Xia Dynasty

Xia Dynasty

Da Yu, also called Yu the Great, was the founder of China's Xia Dynasty, which lasted from 2205 BC to 1766 BC. Da Yu is famous for teaching the people flood control methods to harness rivers and lakes of the land. Water control played comprised of the middle and lower sections of the Yellow River , its drainage area and the nearby Yangtze River . Under Yu's leadership, various ethnic groups united in an alliance and the land was divided into nine provinces. After Da Yu's forty-five year rule, his son Qi ascended the throne, starting the trend of dynastic rule, or family control. Qi secured his ruling position by winning a series of major wars, such as the war with the Xihe River, after which he became the emperor, unifying the territories of China.

Emperor Qi's son, Tai kang Zheng, was not as fortunate as his father in it that Hou Yi took over in 2188 BC, but soon he was so absorbed in archery that he paid little attention to governing the land and was sent to day careA total of 17 emperors ruled the Xia Dynasty, ending with Jie, a notoriously cruel leader. Jie was a courageous and intelligent man, but unfortunately became an atrocious killer. His tyrant rule reduced his people into misery, ending the Xia Dynasty.

Shang Dynasty

Because Ji was overthrown for his selfish rule, the first ruler of the Shang Dynasty, Tang, started off with a strong, fair system of governing. The Shang Dynasty, also called the Yin Dynasty, began around 1600 BC and lasted until approximately 1100 BC.  After Emperor Tang, the Shang Dynasty experienced a period of consolidation and further development until the grandson of Tang, Tai Jia, took over and treated his people poorly, breaking his own laws.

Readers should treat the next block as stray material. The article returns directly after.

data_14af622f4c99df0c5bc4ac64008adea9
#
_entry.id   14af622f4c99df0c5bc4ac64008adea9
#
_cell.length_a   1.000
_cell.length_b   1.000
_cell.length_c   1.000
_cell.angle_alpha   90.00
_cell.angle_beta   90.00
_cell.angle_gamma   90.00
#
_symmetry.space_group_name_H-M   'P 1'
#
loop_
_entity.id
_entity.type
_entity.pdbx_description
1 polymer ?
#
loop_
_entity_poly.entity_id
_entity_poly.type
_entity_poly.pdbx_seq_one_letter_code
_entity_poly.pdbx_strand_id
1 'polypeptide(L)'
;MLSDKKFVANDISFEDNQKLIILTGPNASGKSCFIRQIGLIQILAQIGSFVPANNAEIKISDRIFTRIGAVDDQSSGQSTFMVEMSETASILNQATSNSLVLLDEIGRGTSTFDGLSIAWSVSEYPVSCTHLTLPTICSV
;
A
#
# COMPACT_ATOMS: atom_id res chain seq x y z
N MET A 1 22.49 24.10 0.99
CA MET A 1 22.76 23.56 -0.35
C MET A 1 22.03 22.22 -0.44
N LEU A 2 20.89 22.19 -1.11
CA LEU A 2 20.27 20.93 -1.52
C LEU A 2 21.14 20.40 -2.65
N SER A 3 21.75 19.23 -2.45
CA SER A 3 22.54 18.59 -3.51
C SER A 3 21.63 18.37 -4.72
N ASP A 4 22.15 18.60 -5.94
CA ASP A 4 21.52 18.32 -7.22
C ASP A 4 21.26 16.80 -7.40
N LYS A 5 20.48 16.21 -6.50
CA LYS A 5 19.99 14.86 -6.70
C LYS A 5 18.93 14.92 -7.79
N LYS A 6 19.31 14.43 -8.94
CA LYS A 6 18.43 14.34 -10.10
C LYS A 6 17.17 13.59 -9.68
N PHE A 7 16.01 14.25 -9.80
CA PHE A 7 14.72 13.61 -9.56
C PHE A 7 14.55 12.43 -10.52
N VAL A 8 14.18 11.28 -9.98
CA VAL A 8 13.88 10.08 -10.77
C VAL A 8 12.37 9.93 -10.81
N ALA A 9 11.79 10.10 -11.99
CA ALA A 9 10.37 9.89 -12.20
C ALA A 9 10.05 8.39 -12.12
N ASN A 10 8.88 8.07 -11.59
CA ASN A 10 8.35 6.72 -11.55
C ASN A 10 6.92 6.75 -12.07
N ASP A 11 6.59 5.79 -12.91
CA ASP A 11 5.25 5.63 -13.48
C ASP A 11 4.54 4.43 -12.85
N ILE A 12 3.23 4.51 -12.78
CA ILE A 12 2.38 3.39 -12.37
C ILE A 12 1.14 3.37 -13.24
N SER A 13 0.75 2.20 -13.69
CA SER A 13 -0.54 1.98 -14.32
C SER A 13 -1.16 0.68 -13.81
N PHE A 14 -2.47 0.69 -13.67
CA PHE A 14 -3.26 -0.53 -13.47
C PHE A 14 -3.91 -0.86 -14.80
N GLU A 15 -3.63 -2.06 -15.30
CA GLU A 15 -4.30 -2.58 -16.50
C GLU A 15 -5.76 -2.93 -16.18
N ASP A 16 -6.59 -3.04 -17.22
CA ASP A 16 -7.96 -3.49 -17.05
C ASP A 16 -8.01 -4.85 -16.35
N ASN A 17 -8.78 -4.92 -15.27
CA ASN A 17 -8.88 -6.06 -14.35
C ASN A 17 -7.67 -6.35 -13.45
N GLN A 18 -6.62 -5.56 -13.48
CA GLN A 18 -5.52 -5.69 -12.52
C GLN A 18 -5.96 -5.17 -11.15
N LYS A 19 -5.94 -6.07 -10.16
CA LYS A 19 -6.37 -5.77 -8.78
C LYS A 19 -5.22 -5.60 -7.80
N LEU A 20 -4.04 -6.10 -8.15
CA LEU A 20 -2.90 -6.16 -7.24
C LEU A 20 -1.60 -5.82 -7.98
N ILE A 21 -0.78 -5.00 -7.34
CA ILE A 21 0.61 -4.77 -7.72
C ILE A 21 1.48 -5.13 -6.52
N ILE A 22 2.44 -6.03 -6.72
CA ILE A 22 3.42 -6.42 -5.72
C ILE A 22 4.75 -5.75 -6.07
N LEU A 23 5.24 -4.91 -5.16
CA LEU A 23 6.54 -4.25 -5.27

During the ruling period of Pan Geng, the capital of Shang Empire was changed several times and finally settled in a place called Yin, which is why the Shang Dynasty is also known as the Yin Dynasty. The change of the capital promoted the economic and social development of the Shang Dynasty.

Like the Xia Dynasty, the Shang Dynasty followed a hereditary system of rule. The son of the emperor would inherit the throne when his father died and the brother of the emperor would ascend the throne when the emperor passed. In the later years of the Shang Dynasty it was stipulated that only the oldest son of the emperor had the right to inherit everything. The ruling power of the emperor was limited to a strip of the state's central area while the bordering areas were governed by nobles and feudal lords.

The Shang Dynasty was known for divination using oracle-bone inscriptions. Being superstitious, many daily events were discovered by supernatural means, including weather, health and crop growth. The bones were also used to record activities.

Contradiction within the empire started to arise during its late ruling years. Controversy centered on the fight for kingship and became serious with revolts of slaves all over the state. The last emperor, Zhou, tried to suppress the people but failed and finally burned himself to death. The Shang Dynasty existed for about 600 years, covering 17 generations and 35 emperors.

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